Wednesday, September 19, 2012


Snuff (Discworld, #39)

Snuff (Discworld #39)

39 books set in Discworld?! Quite a long trip from the original one that read so many years ago, about the carnivorous Luggage and the hapless Rincewald. But lord do I love this series.

Commander Vimes is a man in need of a vacation. Or at least, that is what everyone, in particular his wife, has decided for him. So via a strong conspiracy that goes all the way up to leader of Ankh-Morpork he is heading off for a vacation to the countryside estate of his wife. Accompanied by his wife, his child and his body servant he is forced out to an extended time of leisure. However, Sam is never off the clock. And then a Goblin is murdered in his area. Then, as things tend to do in Discworld, things get even more complicated.

I know the Discworld books aren't for everyone (there is just a bit too much tongue in cheek for "serious" fantasy fans) there is just something immensely enjoyable to escape to this fantastically weird and large world.

March Upcountry

March Upcountry (Empire of Man, #1)

March Upcountry (Empire of Man #1)

In a complete out of character thing for me this is one of the few books that I have read multiple times. Here you have a book written by my two favorite authors, combining Science Fiction with a smattering of fantasy and just plain gritty writing.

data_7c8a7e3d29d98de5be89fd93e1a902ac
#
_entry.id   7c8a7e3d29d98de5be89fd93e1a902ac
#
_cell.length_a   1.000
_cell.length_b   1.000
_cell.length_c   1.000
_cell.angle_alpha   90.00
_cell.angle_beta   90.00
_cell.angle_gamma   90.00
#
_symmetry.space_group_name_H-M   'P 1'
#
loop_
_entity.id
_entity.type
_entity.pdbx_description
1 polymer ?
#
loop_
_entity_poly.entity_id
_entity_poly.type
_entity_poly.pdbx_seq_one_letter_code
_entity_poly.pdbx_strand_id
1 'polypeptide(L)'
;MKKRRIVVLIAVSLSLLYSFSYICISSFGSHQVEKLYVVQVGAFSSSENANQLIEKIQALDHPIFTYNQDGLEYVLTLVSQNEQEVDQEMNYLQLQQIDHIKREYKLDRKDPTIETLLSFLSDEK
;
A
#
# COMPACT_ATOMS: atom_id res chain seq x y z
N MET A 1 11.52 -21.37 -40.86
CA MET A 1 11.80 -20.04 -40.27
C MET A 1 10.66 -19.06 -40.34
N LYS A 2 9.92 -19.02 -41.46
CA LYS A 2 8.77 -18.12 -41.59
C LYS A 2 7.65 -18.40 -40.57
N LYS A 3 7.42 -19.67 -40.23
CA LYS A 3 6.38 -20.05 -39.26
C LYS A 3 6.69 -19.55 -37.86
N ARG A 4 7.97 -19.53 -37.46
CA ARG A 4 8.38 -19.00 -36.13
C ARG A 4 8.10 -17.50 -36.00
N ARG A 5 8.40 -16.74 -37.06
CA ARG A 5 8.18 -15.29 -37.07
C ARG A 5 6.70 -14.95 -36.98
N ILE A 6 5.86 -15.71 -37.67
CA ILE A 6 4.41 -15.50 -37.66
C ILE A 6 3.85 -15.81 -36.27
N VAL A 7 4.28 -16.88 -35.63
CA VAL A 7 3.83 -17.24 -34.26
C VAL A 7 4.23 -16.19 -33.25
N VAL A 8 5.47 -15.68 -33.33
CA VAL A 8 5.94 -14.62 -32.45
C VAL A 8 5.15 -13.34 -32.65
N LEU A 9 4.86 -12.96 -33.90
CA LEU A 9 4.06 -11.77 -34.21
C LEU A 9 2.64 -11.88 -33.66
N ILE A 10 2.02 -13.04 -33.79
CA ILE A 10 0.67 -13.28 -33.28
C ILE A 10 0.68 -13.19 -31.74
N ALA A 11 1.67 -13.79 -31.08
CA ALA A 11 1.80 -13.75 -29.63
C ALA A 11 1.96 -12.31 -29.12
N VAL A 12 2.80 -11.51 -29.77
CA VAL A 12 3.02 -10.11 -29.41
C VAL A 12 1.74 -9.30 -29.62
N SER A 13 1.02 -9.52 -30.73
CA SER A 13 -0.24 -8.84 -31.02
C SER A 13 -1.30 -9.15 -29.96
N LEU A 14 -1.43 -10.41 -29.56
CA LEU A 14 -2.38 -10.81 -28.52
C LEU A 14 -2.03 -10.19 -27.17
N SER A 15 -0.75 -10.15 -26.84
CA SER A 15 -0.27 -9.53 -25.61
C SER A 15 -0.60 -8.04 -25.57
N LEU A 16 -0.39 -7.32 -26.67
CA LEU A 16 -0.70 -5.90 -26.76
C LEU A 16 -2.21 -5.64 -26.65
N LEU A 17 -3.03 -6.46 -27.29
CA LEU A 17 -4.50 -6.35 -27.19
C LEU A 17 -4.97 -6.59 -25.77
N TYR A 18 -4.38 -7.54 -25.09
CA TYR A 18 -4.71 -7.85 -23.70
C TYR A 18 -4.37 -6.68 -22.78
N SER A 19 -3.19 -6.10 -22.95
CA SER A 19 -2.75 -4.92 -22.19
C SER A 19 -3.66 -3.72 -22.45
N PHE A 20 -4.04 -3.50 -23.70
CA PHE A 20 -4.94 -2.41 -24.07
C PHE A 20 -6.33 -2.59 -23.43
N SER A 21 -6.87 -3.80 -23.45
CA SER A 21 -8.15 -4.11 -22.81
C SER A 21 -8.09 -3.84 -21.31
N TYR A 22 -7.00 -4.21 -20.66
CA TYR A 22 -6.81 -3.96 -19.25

The book is a lot of plain old fun. Starting with the SF standard of an intergalactic empire engaged in a long term dispute with the significant opponents. That is where Prince Roger MacClintock comes into the scene. Spoiled, petulant and whiny, a clotheshorse fop who is stuck in the petulant teenage-mode of believing that the world has screwed him.  His mother, the empress, sends him off to an out of the way locale to basically get him out of her hair (and maybe protect him from palace intrigue).

Then things go wrong... The ship he is on is sabotaged, forcing it into a no-win scenario where they must drop Roger (and the Company of Marine Bodyguards, the Bronze Barbarians) off into the basically uncharted planet of Marduk.  Because the spaceport on the planet is presumed to be under the control of the enemy (the Saints, an empire run by eco-fascists) they must drop on the far side and make the long trek to take over the spaceport.

Marduk is murder on the Marines, hot, humid and full of lots of things that want to kill them.  Even after gaining some local support the Marines seem to be most effective at going from the frying pan into the fire, on a continuous basis.  Throughout the book (and subsequent books) Roger is slowly redeemed, mostly through the actions of Captain Pahner (head of the Marine Company) and the local who becomes bonded to him, Cord.

One note though.... John Ringo is murder on characters. Literally, since the one key thing when reading his books is that there is going to be a sizable death count on the good-guys team (normally an even bigger body count on the bad guys). David Weber has been known to kill characters as well but not with even a fraction compared to John.